Carruthers marched into the clearing as Foulkes fired again, then as his companion gestured towards him Foulkes swung round. ‘Well, well, well – if it ain’t the writer’s hubby – you should watch where yer walkin’, fella – could get a nasty surprise – what are yer doin’ back ‘ere anyhow?’
‘We need to speak.’ Carruthers took his eye off of Foulkes fleetingly and focused on the rifle barrel. ‘And don’t point that thing at me; it’s illegal practice anyway.’
‘Is it now?’ Foulkes raised his head, lofted the gun onto his shoulder; Carruthers felt his fierce, fiery eyes travel over him. ‘Can’t say I see us ‘aving much to talk about either – unless you’re thinkin’ of callin’ a Ranger in which case…’
‘No – look, right now I don’t give a damn about your poaching. I need to find my wife.’
‘Ah…’ Foulkes tilted his head again, slanted his eyes. ‘So I saw right; she’s left yer ain’t she, with that…’ Foulkes minced his lips, ‘guess I ought to stop right there.’
‘So it was you, you did spy on her.’ Carruthers felt rage grip him, took a step forward but so did Foulkes’ tall, gangly accomplice – and besides, Foulkes had the gun, but also no doubt, the information he wanted.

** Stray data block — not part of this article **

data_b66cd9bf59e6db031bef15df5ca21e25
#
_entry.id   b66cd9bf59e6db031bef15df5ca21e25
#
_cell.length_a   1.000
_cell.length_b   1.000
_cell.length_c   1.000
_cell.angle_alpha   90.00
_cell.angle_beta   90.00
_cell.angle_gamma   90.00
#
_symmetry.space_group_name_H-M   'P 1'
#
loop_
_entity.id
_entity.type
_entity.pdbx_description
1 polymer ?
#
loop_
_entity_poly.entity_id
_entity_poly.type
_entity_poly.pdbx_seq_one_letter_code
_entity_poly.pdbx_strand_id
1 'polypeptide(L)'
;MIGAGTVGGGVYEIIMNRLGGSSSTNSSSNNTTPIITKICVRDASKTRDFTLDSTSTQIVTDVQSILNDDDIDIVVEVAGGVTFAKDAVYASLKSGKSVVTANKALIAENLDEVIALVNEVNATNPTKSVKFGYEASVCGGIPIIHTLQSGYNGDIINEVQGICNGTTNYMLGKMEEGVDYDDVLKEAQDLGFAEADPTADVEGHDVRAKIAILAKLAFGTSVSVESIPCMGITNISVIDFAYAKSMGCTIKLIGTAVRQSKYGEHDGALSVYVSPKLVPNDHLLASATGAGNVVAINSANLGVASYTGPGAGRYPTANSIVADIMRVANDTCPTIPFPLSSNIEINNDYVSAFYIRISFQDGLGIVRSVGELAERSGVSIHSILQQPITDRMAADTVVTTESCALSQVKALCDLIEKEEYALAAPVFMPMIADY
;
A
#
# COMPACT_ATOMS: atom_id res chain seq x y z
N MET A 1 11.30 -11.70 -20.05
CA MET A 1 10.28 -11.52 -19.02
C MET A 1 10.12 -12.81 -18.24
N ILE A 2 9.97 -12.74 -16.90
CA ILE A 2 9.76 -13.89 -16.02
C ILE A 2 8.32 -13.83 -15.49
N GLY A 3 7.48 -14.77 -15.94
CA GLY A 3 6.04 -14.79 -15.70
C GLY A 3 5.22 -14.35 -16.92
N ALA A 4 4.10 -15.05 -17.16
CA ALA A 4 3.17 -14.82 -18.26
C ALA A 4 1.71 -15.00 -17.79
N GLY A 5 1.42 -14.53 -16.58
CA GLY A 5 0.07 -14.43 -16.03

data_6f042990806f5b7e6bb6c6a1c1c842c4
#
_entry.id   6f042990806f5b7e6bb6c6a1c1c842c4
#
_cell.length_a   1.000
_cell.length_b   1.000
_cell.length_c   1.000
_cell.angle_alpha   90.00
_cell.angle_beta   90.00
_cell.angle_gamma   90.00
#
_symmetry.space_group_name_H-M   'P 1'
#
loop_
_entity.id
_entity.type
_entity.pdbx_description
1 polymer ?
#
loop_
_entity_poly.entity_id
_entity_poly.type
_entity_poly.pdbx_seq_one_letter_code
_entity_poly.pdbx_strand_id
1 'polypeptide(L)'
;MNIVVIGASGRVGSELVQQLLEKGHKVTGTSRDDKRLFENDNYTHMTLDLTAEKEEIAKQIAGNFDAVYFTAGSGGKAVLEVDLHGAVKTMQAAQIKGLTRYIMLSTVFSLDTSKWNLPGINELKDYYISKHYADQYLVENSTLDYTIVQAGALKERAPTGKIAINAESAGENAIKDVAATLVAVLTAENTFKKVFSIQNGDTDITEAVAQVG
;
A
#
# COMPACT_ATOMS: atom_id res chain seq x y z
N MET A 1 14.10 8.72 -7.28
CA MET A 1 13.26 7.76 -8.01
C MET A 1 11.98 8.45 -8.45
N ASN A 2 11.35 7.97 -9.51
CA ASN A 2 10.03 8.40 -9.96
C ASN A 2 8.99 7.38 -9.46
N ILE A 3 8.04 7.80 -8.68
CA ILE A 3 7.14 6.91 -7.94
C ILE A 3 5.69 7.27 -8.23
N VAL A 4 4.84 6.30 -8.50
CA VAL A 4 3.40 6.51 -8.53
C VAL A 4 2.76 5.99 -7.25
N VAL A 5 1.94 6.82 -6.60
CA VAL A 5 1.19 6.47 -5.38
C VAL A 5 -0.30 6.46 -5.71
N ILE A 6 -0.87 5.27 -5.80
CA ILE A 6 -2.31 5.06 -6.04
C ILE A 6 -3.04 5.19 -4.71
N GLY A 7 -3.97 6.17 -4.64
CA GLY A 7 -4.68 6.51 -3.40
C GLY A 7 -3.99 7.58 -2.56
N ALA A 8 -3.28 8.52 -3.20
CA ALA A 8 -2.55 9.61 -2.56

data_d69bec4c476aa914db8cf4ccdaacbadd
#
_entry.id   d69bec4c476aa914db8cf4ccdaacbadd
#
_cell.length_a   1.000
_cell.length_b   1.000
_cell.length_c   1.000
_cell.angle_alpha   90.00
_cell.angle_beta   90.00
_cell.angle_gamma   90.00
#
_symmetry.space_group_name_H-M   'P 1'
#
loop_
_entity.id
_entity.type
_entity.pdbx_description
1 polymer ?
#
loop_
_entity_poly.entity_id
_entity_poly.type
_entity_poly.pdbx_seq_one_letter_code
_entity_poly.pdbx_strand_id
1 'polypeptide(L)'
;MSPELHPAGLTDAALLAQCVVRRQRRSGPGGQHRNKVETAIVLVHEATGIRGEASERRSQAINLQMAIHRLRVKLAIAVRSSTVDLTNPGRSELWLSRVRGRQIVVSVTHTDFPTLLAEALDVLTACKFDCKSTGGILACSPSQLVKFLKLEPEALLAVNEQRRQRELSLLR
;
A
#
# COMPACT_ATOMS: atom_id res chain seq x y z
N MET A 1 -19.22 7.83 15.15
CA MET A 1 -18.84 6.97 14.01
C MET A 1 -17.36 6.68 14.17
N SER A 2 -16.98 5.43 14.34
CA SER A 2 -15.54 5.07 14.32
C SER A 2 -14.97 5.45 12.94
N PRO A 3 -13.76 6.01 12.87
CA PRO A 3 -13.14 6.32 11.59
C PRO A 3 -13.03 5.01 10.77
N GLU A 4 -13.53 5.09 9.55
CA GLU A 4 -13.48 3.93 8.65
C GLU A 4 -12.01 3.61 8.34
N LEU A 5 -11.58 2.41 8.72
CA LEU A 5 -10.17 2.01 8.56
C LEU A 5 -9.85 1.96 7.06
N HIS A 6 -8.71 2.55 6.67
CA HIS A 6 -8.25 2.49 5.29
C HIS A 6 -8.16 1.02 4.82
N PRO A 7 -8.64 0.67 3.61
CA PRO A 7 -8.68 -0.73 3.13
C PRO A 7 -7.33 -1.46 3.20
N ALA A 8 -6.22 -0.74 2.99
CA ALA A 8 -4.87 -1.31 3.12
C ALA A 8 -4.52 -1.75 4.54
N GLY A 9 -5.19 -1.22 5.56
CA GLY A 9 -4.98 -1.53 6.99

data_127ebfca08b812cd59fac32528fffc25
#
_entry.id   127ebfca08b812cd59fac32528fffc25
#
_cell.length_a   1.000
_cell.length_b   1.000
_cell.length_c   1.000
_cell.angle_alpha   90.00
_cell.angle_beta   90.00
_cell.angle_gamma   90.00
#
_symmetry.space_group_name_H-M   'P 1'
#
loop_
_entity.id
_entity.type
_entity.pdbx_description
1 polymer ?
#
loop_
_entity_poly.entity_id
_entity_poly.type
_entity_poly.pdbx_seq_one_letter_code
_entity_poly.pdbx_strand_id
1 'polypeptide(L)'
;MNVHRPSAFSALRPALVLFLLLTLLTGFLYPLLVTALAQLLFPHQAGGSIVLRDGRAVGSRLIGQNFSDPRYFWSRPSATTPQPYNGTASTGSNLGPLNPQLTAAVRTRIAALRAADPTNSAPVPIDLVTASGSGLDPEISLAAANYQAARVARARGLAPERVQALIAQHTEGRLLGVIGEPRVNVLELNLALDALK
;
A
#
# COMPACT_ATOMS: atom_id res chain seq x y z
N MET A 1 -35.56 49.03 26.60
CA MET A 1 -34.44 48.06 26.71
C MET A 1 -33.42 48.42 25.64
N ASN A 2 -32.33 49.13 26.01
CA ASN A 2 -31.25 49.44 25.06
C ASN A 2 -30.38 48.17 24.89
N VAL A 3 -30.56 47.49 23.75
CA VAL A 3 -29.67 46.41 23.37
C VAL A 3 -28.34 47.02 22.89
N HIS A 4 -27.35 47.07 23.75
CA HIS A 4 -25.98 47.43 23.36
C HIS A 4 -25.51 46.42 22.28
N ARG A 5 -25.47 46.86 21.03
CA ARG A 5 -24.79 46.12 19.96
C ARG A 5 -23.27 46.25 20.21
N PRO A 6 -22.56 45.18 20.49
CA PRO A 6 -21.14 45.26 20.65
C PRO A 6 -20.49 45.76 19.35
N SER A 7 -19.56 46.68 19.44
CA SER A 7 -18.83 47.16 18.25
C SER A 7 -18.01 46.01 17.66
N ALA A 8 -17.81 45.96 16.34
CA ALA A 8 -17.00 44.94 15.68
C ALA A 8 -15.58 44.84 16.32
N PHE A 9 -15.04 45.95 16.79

‘Calm yerself fella – from what I saw you ain’t losing much…’
‘How dare you…’ Carruthers kept himself in check – but barely. He screwed his eyes, ‘What did you see?’
‘Well now, that would be tellin’. Foulkes sneered, exposed his yellow teeth. I reckon, to
bring you running back to these parts I guess it means a lot – how much is it worth?’
‘You despicable low-life…’
‘Steady on fella…’ Foulkes lowered the shotgun, prodded it into Carruthers’ midriff, curtailing any advance he made. ‘Best advice is, let’s keep it nice and friendly like –
from where I’m standing you ain’t exactly on the right track to find out what I saw. Now you and your wife are monied people; I noticed that right away. I figure a miserly sum wouldn’t set you back one iota.’
Carruthers sighed, moved the barrel away from his stomach. He had no fear that Foulkes would use the gun, his anger might have blinded him in that respect, but if he wanted information he was going to have to play ball with the vagrant.
‘And what do you term a miserly sum?’
‘Well now,’ Foulkes’ wild eyes stopped roaming, locked onto Carruthers as he scrubbed his chin with a scraggly right hand. ‘Like I say, I figure you want to know bad. Call it two hundred and I’ll tell yer what I saw.’